The bill introduced in the Colombian House of Representatives to control the extradition of members of the FARC, the country’s largest guerrilla group, and other rebels has been rejected by the High Council of Criminal Policy.
The bill’s sponsor Victor Correa is a member of the Alternative Democratic Pole (PDA), Colombia’s primary left-wing opposition party. Correa believes that the Colombian justice system is capable of judging its criminals and that this bill would strengthen the nation’s authority and confidence, helping towards reparation for the victims of the civil conflict in Colombia.
The bill could safeguard members of the FARC and other insurgents from potential extradition requests, provided that they submit to procedures of transitional justice.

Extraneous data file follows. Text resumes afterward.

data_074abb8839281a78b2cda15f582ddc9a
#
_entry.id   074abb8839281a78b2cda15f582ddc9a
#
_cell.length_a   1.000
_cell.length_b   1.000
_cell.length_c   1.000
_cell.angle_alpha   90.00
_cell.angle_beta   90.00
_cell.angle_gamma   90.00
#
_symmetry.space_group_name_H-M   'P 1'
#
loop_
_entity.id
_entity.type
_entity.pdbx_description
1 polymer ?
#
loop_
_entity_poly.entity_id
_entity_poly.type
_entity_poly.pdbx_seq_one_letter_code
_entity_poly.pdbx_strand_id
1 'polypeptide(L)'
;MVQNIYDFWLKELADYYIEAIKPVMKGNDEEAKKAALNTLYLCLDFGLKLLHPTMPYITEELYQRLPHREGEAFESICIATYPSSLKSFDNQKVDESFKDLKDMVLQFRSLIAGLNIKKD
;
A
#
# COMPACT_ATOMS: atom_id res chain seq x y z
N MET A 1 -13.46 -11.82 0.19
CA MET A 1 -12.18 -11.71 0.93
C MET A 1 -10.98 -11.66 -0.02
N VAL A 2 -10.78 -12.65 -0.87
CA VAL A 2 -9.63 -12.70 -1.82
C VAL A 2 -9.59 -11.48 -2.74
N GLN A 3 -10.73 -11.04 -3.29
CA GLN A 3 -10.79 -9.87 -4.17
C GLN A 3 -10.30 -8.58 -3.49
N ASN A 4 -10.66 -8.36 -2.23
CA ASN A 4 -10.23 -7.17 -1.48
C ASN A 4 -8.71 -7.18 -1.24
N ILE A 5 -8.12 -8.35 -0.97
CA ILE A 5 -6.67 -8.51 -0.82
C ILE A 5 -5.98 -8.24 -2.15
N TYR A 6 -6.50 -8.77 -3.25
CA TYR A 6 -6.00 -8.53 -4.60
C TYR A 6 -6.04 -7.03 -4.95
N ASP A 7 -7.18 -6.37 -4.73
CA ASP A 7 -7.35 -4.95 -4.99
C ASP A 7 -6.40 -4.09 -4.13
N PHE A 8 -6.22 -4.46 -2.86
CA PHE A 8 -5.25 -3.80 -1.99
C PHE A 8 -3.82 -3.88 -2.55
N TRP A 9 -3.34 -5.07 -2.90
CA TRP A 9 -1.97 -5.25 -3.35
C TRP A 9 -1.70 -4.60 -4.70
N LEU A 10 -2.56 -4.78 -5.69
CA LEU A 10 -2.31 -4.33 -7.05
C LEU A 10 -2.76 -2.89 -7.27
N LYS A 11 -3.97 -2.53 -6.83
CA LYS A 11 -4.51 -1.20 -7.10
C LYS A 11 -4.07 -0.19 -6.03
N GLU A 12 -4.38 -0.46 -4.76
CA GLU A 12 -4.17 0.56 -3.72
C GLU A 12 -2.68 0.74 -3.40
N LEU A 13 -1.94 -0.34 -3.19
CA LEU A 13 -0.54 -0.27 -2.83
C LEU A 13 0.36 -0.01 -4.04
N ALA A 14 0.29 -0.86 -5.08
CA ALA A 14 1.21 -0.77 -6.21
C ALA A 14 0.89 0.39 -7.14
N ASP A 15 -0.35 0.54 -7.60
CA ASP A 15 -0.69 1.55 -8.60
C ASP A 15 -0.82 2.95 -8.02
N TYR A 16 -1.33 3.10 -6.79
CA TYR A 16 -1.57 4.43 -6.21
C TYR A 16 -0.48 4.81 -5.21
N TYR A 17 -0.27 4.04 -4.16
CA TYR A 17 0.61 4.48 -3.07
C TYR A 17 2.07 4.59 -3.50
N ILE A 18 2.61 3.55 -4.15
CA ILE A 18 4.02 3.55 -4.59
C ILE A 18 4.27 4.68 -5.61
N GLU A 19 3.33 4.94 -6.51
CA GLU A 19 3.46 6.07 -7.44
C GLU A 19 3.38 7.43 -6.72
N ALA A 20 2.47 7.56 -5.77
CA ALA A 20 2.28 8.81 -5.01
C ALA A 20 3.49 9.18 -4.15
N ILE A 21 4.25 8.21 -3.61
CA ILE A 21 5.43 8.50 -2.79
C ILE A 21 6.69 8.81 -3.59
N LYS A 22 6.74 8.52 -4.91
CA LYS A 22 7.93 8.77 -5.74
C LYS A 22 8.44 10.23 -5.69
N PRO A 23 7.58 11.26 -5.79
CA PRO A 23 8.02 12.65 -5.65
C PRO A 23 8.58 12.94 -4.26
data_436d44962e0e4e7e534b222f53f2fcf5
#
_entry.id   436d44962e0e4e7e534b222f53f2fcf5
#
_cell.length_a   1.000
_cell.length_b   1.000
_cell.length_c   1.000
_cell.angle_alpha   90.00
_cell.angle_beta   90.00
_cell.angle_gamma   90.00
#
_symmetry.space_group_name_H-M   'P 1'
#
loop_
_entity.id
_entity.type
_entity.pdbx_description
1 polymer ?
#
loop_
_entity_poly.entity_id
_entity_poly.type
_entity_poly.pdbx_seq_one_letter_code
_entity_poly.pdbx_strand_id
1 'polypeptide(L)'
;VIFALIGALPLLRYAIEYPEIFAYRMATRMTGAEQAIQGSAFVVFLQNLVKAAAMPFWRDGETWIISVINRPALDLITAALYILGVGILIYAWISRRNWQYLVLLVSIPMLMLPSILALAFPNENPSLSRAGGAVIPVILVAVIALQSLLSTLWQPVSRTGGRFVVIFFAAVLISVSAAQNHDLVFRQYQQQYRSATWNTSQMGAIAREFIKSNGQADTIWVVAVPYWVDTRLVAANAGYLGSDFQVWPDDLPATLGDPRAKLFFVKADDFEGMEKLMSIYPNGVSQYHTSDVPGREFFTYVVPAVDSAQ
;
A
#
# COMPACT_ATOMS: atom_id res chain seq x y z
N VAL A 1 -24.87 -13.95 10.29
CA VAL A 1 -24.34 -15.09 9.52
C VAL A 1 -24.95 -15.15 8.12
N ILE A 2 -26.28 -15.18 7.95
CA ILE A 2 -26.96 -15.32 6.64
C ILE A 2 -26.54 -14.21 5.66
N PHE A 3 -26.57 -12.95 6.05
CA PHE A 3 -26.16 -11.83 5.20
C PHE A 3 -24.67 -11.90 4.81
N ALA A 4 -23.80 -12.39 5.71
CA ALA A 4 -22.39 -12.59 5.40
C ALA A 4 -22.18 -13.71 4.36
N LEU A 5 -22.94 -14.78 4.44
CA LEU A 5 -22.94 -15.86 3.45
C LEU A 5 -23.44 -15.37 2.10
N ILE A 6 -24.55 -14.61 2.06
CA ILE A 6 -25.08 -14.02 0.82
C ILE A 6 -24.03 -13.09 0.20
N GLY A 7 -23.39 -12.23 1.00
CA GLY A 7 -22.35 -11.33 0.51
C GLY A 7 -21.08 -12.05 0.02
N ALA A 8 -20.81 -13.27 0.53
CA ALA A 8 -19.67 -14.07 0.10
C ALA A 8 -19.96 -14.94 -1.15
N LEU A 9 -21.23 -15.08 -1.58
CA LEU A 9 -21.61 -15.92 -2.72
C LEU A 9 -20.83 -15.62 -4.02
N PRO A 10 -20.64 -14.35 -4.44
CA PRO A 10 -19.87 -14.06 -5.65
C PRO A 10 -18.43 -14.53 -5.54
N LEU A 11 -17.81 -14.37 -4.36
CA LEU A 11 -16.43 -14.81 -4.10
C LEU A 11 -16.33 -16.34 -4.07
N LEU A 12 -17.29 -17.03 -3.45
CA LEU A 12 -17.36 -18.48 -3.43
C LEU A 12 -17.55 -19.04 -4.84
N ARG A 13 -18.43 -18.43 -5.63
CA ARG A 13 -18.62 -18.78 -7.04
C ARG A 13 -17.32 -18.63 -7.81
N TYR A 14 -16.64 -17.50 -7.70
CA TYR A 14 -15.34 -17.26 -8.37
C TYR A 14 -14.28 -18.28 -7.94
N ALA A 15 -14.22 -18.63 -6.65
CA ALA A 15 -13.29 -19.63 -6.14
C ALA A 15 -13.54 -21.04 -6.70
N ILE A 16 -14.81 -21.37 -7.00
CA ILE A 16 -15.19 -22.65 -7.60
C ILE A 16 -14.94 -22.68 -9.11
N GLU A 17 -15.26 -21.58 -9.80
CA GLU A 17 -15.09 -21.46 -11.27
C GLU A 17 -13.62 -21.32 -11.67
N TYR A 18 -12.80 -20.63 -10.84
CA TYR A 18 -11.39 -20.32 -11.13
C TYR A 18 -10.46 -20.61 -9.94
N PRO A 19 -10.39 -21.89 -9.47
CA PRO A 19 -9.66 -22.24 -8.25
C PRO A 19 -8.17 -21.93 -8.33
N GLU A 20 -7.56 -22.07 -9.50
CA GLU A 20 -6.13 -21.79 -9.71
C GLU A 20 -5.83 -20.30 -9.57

Transitional justice provides opportunities for societies going through a political transition, from civil conflict towards peace in Colombia’s case, to address human rights abuses through criminal prosecution, truth commissions and reparation programs for victims.
Correa believes that extraditing members of the FARC and other insurgents would bring them to justice for crimes they committed in other countries without bringing them face to face with the crimes they committed in their own country. Keeping the rebels in Colombia would send a message to victims that the perpetrators were contributing to the peace building in the nation.
The High Council of Criminal Policy, led by the Minister of Justice Alfonso Gomez, did not accept Correa’s initiative since it would limit Colombia’s cooperation with other countries, establishing procedures that go against the authority of the legal systems of nations requesting extraditions.
This news comes during a period of peace talks between the FARC and the government, an attempt to end Colombia’s armed conflict, which began in 1964 and has killed more than 260,000 people and displace over 6 million.